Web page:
PART ONE: Preparation

  • Goal Setting

Goal setting is one of those things many people know they should do but few actually the the time to do it correctly and effectively. Goal setting takes time and consideration, and is best done at the beginning of your training season. You need to establish both long term goals (1-5 years) and short term goals (1-5 months) that are quantifiable and challenging yet achievable. Once you have your goals established, you need to figure out your path or steps you are going to take to achieve these goals. Then you need to share these goals with friends and family and make them visible in your daily life to serve as reminders of what they are and why you are working towards these goals.

  • Imagery/Visualization – 

Perhaps one of the most valuable training practices is visualization and imagery. What we see happening in our minds as ‘virtual reality’ has a much higher chance of occurring in reality. If we routinely see ourselves performing a skill or putting out a great effort, our brain will begin to accept that we already have or are capable of actually doing it. Elite athletes utilize the strategy of visualization leading up to important competitions by imagining their races in great detail from both start to finish or in smaller segments in great detail. Then once they are actually in the moment on race day, their minds are better prepared and capable of managing the real life situation, leading to greater success.

  • Race Strategy – 

Less of a mental exercise and more of a straight forward planning and preparation, forming your competition strategy is an important element of mental fitness. Use your brain power to identify your own strengths and weaknesses, your competitor’s strengths and weaknesses, the course elements and other ingredients that will constitute your race day challenges. Form a plan on how to pace your efforts, decide who/what you will respond to and what/who you will let go, what and when you’re going to eat and drink, when you plan to conserve energy and where you plan to empty the tank. All of these factors go into your race strategy and will lend to a more successful racing experience. It is also important to understand that even the best race strategies can quickly go out the window mid-race and you must be willing and able to adapt to the challenges.

  • Self-Belief – 

Believing in one’s self is critical to success. If you do not truly believe you can accomplish your goals, visualize yourself succeeding, or executing your race strategy then you’re setting yourself up for failure. It’s easy to think or say we believe in ourselves, but it has to be a real and unshakable belief. Much of a person’s self-belief is instilled in them from their childhood, life experiences and parental influences, but it can be changed for the better through disciplined mental training, just like exercise can alter their physical fitness.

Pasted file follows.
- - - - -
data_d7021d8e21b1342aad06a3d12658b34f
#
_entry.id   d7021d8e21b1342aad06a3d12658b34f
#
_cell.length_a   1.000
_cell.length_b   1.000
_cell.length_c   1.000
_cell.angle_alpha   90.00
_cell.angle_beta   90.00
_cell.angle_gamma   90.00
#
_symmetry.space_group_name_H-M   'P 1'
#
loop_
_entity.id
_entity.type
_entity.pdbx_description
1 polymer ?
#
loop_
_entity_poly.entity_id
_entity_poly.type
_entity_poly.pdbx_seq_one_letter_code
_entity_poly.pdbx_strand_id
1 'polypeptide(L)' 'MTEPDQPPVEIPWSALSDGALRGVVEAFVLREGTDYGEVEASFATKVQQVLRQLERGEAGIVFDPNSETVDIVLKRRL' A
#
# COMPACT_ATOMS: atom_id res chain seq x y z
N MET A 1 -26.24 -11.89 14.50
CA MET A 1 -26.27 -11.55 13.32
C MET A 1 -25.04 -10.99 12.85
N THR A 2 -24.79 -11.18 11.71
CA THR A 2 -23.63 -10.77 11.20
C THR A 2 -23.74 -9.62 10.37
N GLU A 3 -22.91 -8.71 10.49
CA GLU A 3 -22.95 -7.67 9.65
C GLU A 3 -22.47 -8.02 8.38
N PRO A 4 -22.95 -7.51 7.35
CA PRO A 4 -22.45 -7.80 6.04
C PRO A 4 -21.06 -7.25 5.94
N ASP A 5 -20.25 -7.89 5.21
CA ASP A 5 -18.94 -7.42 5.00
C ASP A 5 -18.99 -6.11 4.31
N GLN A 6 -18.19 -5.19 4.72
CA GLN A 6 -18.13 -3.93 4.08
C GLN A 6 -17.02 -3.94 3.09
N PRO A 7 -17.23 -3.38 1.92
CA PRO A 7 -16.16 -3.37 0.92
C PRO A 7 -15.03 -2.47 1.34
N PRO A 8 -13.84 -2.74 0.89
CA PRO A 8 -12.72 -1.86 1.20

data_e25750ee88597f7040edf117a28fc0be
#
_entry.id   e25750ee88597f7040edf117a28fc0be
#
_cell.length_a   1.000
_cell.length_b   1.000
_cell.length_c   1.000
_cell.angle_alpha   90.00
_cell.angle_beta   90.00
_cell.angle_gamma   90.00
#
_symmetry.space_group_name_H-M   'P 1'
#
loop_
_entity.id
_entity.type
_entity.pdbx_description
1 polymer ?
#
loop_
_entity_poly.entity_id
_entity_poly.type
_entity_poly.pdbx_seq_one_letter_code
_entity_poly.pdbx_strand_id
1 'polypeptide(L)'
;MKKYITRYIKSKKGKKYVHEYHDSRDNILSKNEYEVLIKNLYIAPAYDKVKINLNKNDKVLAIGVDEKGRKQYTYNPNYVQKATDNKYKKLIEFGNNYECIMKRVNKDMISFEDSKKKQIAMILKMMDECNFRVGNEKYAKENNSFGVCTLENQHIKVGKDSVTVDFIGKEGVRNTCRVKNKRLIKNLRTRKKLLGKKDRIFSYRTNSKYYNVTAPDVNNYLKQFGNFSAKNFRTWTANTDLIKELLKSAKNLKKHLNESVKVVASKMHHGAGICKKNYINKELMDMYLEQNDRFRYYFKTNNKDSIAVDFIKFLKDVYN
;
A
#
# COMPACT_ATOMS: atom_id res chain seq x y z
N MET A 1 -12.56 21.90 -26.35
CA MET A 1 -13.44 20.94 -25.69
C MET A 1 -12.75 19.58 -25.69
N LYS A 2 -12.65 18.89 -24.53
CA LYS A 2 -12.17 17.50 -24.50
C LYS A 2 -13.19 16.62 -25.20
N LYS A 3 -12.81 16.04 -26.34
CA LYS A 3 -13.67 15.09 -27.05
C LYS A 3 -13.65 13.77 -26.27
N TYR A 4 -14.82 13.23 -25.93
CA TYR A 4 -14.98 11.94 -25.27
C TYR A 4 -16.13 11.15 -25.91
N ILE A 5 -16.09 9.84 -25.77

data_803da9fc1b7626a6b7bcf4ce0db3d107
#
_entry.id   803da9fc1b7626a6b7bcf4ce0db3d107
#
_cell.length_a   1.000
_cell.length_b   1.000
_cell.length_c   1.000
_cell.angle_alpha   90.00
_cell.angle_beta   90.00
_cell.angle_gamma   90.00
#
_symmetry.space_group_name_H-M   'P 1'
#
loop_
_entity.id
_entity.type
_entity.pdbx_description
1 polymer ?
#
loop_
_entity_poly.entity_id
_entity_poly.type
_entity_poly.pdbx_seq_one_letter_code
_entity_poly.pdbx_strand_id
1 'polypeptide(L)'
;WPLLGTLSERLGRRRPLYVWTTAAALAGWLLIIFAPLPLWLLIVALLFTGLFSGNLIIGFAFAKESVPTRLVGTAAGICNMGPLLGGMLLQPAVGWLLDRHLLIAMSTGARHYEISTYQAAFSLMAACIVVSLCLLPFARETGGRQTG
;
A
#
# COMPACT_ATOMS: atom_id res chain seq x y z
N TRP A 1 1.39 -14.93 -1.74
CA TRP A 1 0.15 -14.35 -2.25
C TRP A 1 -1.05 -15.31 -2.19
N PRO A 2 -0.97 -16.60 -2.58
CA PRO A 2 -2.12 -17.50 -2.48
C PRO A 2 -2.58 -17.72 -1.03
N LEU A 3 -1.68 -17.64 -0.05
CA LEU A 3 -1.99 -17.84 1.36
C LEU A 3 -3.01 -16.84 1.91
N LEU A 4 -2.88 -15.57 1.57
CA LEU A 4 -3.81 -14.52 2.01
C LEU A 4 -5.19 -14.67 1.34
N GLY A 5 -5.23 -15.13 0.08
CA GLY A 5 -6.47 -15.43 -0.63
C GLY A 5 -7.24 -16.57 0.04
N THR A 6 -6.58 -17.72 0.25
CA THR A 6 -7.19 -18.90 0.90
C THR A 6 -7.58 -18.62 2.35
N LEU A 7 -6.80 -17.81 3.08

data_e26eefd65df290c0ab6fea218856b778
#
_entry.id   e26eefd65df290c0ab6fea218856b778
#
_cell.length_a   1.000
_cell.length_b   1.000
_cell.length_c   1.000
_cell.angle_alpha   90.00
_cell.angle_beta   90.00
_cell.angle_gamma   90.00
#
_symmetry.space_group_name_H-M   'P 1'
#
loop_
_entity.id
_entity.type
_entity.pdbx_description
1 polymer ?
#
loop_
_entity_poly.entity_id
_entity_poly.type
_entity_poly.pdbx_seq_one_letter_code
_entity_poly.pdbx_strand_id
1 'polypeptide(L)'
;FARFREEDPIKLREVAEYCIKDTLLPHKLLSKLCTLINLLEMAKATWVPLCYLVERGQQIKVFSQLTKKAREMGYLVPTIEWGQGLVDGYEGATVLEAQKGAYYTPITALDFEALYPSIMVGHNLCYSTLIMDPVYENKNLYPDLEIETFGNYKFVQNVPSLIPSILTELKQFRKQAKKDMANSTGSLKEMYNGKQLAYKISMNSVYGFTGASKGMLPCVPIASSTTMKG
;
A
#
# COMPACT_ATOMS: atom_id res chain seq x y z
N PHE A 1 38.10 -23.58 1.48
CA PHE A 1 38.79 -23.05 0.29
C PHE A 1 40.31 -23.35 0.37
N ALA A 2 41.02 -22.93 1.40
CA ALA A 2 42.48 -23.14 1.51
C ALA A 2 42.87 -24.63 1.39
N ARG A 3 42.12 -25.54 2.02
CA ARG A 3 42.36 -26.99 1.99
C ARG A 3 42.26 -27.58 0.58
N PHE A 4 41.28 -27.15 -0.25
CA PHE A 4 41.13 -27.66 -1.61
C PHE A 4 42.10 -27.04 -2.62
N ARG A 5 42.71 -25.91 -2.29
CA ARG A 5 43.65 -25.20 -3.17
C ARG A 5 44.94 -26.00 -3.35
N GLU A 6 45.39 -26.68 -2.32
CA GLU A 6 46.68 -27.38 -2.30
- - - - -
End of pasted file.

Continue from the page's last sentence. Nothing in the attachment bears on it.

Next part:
PART TWO: Competition

  • Race Persona/Alter-Ego

Competition requires being a fighter. On race day, particularly in the race, you need to be excitable, aggressive, and perhaps even a little mean to fight your way to the top of the podium. This does not mean that you need to be this way in your regular life. In fact many of the world’s best athletes are actually quite calm, cool and humble people that change when the gun goes off and they get into ‘race mode.’ Recognizing this transformation and actively using it to your advantage is a classic sport psychology strategy (particularly for those calm, cool, humble athletes). Creating an alter-ego to be used on race day can get you in the mode to be focused and open your willingness to suffer to your fullest and attack the race with everything you’ve got. XTERRA World Champion Lesley Patterson publicly shared her race alter-ego; Becoming “Paddy McGuinty” allows this diminutive Scottish athlete to transform from one of the nicest people you’ll meet into a hard, tough, Celtic fighter capable of running down anyone in front of her on race day.

  • Focus – 

Gaining and maintaining focus is perhaps the most important mental element to competitive success. The longer and less intense the event, the harder it becomes to maintain focus. Staying in the moment allows you to identify and respond to your efforts and the efforts of those around you. Losing focus allows your mind to drift and inevitably your pace slows and your performance deteriorates. Maintaining focus is tied into your self-belief, what you think you can truly achieve and whether you feel it’s worth the effort. Staying focused will allow you to embrace the challenge and short-term discomfort and will keep you from the long-term disappointment that occurs from losing focus.

  • Willingness to Suffer

Make that ‘ugly face’ and get to work! Some amateur athletes are either unwilling or don’t know what it means to truly suffer in the heat of the moment. Whether it’s a short, fast, intense race or long distance grudge match, being willing and able to suffer is crucial to reaching your fullest potential on race day. Staying in the moment and maintaining focus will improve your willingness to dig deep, but understanding that the pain is temporary but the disappointment is forever will allow you to crawl deep into the pain cave in your priority events.

  • Mantras – 

A great tactic to help maintain focus and keep going in the face of pain is using mantras, or repeating inspiring words or short phrases, during the tough moments of competition. Mantras work by keeping your focus off the pain and on the job at hand. It can be helpful to incorporate a rhythmic mantra that you can repeat over and over at a particular cadence to keep you moving along at your desired pace. 2014 XTERRA 40-44 female National Champion, Kathy Waite, uses the mantra “I am strong, I feel great” as she mows down competitors on the run.

 


Written by Cody Waite, professional endurance athlete, endurance sport coach and founder of Sessions:6 Sport Performance. Looking for help with your endurance sport training? Check out S:6’s Training Plans, Team Programs, and  Personal Coaching options created to fit your needs and budget.